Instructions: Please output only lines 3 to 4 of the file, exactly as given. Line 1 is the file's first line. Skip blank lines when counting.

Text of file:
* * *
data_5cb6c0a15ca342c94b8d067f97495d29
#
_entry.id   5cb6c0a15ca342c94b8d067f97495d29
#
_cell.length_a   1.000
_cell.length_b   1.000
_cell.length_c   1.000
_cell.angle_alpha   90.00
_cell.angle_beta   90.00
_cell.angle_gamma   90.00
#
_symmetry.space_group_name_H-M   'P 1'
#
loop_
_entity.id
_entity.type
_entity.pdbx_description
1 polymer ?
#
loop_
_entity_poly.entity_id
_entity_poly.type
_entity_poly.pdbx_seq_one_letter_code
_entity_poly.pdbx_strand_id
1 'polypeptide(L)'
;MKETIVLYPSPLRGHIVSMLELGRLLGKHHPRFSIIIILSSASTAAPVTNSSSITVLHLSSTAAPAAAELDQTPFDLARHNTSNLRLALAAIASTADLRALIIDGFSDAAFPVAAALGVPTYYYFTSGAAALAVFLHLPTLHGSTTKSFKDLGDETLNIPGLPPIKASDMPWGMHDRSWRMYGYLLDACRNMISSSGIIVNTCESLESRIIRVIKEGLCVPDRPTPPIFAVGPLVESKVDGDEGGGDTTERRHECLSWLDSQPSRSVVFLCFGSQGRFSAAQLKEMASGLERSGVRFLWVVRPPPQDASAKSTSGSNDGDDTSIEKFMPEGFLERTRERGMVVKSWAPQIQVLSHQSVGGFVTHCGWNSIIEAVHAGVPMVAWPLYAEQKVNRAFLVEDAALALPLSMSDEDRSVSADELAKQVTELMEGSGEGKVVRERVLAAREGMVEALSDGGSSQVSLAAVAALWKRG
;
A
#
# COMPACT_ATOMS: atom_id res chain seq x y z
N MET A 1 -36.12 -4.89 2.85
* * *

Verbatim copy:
_entry.id   5cb6c0a15ca342c94b8d067f97495d29
#